There are opportunities for teaching EFL in Sweden but you need to be already living or studying there. Many teachers start out at adult education centres (studieförbund) such as Folkuniveristet, Studiefrämjandet, Medborgarskolan, TBV, ABF and Vuxenskolan. Unfortunately, most of these institutions are reluctant to hire teachers on a full-time basis since their student populations fluctuate from term to term There is rarely employment available during the summer months. Opportunities may exist in private language schools such as Berlitz. Many of these schools contract to teach groups or individuals at companies such as Ericsson, Volvo and Sony.

Embassy in UK:

11 Montagu Place, London W1H 2AL

Tel: 020 7917 6400


Embassy in USA:

1501 M Street NW, Washington DC 20005

Tel: 202 467 2600


British Council office:

PO Box 27819, S-115 93 Stockholm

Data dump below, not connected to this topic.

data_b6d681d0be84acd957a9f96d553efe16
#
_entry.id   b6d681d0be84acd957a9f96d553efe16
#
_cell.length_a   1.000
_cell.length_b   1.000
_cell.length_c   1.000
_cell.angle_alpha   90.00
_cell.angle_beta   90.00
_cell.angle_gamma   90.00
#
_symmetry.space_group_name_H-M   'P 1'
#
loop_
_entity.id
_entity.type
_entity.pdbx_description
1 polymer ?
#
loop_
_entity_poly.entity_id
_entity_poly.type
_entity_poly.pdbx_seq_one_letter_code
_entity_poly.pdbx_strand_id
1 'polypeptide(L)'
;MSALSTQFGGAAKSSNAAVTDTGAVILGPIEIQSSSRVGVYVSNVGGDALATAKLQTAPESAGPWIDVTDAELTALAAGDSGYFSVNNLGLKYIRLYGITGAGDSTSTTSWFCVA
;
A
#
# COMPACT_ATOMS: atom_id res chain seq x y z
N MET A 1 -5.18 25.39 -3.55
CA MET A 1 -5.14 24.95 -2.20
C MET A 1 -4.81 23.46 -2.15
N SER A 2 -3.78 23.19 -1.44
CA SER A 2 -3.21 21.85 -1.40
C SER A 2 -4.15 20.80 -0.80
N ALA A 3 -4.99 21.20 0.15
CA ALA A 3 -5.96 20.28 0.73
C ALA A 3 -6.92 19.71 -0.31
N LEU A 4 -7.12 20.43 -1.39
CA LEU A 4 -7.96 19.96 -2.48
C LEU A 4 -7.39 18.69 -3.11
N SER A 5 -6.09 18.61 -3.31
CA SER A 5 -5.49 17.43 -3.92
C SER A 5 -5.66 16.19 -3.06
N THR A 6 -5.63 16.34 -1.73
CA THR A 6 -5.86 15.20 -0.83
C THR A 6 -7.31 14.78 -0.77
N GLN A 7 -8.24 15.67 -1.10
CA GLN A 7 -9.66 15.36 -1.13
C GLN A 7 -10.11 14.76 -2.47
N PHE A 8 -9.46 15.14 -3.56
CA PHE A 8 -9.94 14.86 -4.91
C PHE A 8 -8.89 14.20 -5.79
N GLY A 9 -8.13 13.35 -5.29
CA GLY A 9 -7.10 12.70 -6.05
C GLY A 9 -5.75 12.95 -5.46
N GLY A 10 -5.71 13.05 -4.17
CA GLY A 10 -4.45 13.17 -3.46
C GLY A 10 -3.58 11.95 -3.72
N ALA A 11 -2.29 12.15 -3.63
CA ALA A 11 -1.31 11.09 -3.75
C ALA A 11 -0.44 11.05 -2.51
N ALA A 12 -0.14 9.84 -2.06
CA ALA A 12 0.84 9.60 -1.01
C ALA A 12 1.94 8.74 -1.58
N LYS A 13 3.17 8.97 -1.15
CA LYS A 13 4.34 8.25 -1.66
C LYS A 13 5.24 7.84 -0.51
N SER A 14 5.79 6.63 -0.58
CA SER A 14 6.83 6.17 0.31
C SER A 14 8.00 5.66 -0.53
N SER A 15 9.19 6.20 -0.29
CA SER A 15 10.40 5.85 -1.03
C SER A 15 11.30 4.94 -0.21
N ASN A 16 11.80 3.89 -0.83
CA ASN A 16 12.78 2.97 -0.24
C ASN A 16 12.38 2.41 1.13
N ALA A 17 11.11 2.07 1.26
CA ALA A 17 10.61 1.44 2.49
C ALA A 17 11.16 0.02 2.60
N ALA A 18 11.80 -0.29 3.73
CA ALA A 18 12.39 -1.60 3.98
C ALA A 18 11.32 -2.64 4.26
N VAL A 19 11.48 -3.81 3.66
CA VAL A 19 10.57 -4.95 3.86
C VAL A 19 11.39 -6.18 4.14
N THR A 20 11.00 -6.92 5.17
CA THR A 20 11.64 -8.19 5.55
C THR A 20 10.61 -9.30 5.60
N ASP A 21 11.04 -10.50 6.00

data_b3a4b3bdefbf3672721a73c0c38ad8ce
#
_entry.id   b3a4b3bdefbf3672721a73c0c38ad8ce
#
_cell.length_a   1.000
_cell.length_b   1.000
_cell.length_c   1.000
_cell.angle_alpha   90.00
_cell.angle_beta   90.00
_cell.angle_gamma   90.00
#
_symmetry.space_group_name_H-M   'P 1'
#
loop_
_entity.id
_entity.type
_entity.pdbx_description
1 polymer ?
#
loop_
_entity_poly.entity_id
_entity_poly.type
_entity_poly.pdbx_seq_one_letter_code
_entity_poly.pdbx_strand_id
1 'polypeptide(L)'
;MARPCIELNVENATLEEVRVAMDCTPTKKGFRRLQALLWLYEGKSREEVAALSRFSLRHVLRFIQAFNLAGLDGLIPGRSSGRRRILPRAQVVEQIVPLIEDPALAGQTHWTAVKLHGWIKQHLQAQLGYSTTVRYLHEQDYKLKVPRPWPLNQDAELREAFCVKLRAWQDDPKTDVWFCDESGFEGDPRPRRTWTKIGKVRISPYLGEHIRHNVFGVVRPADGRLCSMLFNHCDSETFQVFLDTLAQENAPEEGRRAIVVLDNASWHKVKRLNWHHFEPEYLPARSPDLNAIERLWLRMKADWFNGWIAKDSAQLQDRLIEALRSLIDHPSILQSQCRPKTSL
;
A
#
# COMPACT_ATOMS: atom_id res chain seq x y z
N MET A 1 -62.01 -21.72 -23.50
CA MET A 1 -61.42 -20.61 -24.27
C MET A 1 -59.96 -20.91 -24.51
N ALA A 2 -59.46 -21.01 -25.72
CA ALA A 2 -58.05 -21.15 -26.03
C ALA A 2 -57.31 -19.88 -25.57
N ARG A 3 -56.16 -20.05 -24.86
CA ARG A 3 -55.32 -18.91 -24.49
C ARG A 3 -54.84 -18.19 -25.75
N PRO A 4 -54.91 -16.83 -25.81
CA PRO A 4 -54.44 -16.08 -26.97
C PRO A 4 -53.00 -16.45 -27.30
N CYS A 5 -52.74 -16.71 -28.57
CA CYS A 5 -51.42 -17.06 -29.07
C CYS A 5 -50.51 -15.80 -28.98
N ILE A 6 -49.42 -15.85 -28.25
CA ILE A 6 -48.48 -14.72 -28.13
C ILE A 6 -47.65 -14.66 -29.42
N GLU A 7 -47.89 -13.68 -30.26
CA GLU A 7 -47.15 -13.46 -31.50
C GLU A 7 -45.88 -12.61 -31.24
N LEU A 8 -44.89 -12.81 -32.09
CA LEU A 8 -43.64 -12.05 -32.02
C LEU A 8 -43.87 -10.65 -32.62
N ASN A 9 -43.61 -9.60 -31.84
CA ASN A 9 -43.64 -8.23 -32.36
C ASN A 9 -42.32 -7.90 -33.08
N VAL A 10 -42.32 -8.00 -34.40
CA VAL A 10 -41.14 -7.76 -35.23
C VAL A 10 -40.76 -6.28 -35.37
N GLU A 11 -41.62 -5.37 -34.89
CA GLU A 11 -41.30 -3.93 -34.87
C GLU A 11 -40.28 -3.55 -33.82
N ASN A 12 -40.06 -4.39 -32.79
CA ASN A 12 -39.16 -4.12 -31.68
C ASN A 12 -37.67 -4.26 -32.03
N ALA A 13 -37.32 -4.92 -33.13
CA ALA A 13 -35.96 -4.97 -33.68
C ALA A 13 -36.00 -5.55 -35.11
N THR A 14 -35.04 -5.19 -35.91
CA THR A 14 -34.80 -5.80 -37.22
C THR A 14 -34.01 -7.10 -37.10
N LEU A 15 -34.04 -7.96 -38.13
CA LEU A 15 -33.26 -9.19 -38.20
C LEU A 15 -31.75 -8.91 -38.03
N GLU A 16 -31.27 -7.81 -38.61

Tel  +46 (8) 671 3110



Ü  Visa/Work Permits:

If you want to teach in Sweden and are not an EU citizen you must be studying there or be married to somebody working there to qualify for a work permit.

Ü  Requirements:

College Degree and a TESOL/TESL Certificate

Ü  Cost of Living:

It is very expensive to live in Sweden but the standards of living are very high. A meal for two at an inexpensive café or restaurant can range from £10-20. A bottle of strong beer in a bar costs around £3. Transportation is expensive.

Ü  Currency:

£1 = 13.49 / $1 = 6.90  Swedish Krona.(SK)

Ü  Salaries/Taxes:

Annual income can be anywhere between £10,000-20,000. This often includes four weeks paid winter and summer vacation. Salaries really depend on the teaching situation and your qualifications and experience. Studieförbund generally pay less. State & private schools pay fairly well and offer some stability. Taxation runs at 30-35% of your salary.

Ü  Accommodation:

You can expect to pay between £150-£300 or more for a one-bedroom apartment in a large city. ESOL teachers usually live in single rental apartments or shared apartments.

Ü  Health advice:

If your contract is for less than a year you will not be covered by Sweden’s socialized medical programmes even though you will be paying for them through your taxes.